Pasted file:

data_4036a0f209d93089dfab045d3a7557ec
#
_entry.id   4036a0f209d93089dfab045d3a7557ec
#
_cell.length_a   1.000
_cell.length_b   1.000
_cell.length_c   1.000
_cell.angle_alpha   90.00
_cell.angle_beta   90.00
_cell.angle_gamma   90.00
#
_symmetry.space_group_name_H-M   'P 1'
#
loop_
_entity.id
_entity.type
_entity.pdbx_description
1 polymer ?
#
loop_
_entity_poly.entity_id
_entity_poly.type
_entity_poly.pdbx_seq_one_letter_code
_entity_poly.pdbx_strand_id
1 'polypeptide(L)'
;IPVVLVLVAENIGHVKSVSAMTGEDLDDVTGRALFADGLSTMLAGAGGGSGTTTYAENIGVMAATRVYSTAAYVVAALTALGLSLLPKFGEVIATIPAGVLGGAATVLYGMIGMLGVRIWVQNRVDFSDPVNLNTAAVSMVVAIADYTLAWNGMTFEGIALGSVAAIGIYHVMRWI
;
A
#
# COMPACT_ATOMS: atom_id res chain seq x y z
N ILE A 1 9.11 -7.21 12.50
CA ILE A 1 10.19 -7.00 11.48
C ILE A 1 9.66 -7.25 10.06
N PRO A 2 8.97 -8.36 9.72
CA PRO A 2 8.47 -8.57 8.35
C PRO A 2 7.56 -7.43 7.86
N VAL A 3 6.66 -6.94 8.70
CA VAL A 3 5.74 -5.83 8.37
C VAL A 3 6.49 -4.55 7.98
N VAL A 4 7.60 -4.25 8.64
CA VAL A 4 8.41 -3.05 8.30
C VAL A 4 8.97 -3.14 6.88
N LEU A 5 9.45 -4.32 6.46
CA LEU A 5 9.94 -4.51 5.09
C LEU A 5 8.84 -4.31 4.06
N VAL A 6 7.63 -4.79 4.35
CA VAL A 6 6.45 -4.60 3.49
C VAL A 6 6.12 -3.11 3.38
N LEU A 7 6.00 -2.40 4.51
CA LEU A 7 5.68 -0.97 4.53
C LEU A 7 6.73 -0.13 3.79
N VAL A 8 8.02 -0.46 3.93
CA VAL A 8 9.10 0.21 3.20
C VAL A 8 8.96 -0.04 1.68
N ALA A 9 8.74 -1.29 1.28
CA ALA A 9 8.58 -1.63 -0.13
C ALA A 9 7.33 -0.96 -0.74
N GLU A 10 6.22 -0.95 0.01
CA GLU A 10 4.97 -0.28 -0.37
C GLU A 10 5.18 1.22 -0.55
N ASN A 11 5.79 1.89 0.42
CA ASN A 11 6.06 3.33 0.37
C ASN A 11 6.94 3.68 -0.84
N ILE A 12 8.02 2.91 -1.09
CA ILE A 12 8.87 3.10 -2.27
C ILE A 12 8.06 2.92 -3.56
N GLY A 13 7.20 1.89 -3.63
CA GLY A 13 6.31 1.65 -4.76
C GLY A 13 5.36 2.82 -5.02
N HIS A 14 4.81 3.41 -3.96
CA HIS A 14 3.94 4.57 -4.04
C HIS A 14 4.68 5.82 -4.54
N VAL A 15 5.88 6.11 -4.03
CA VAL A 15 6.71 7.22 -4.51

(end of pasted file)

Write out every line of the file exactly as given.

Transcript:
data_4036a0f209d93089dfab045d3a7557ec
#
_entry.id   4036a0f209d93089dfab045d3a7557ec
#
_cell.length_a   1.000
_cell.length_b   1.000
_cell.length_c   1.000
_cell.angle_alpha   90.00
_cell.angle_beta   90.00
_cell.angle_gamma   90.00
#
_symmetry.space_group_name_H-M   'P 1'
#
loop_
_entity.id
_entity.type
_entity.pdbx_description
1 polymer ?
#
loop_
_entity_poly.entity_id
_entity_poly.type
_entity_poly.pdbx_seq_one_letter_code
_entity_poly.pdbx_strand_id
1 'polypeptide(L)'
;IPVVLVLVAENIGHVKSVSAMTGEDLDDVTGRALFADGLSTMLAGAGGGSGTTTYAENIGVMAATRVYSTAAYVVAALTALGLSLLPKFGEVIATIPAGVLGGAATVLYGMIGMLGVRIWVQNRVDFSDPVNLNTAAVSMVVAIADYTLAWNGMTFEGIALGSVAAIGIYHVMRWI
;
A
#
# COMPACT_ATOMS: atom_id res chain seq x y z
N ILE A 1 9.11 -7.21 12.50
CA ILE A 1 10.19 -7.00 11.48
C ILE A 1 9.66 -7.25 10.06
N PRO A 2 8.97 -8.36 9.72
CA PRO A 2 8.47 -8.57 8.35
C PRO A 2 7.56 -7.43 7.86
N VAL A 3 6.66 -6.94 8.70
CA VAL A 3 5.74 -5.83 8.37
C VAL A 3 6.49 -4.55 7.98
N VAL A 4 7.60 -4.25 8.64
CA VAL A 4 8.41 -3.05 8.30
C VAL A 4 8.97 -3.14 6.88
N LEU A 5 9.45 -4.32 6.46
CA LEU A 5 9.94 -4.51 5.09
C LEU A 5 8.84 -4.31 4.06
N VAL A 6 7.63 -4.79 4.35
CA VAL A 6 6.45 -4.60 3.49
C VAL A 6 6.12 -3.11 3.38
N LEU A 7 6.00 -2.40 4.51
CA LEU A 7 5.68 -0.97 4.53
C LEU A 7 6.73 -0.13 3.79
N VAL A 8 8.02 -0.46 3.93
CA VAL A 8 9.10 0.21 3.20
C VAL A 8 8.96 -0.04 1.68
N ALA A 9 8.74 -1.29 1.28
CA ALA A 9 8.58 -1.63 -0.13
C ALA A 9 7.33 -0.96 -0.74
N GLU A 10 6.22 -0.95 0.01
CA GLU A 10 4.97 -0.28 -0.37
C GLU A 10 5.18 1.22 -0.55
N ASN A 11 5.79 1.89 0.42
CA ASN A 11 6.06 3.33 0.37
C ASN A 11 6.94 3.68 -0.84
N ILE A 12 8.02 2.91 -1.09
CA ILE A 12 8.87 3.10 -2.27
C ILE A 12 8.06 2.92 -3.56
N GLY A 13 7.20 1.89 -3.63
CA GLY A 13 6.31 1.65 -4.76
C GLY A 13 5.36 2.82 -5.02
N HIS A 14 4.81 3.41 -3.96
CA HIS A 14 3.94 4.57 -4.04
C HIS A 14 4.68 5.82 -4.54
N VAL A 15 5.88 6.11 -4.03
CA VAL A 15 6.71 7.22 -4.51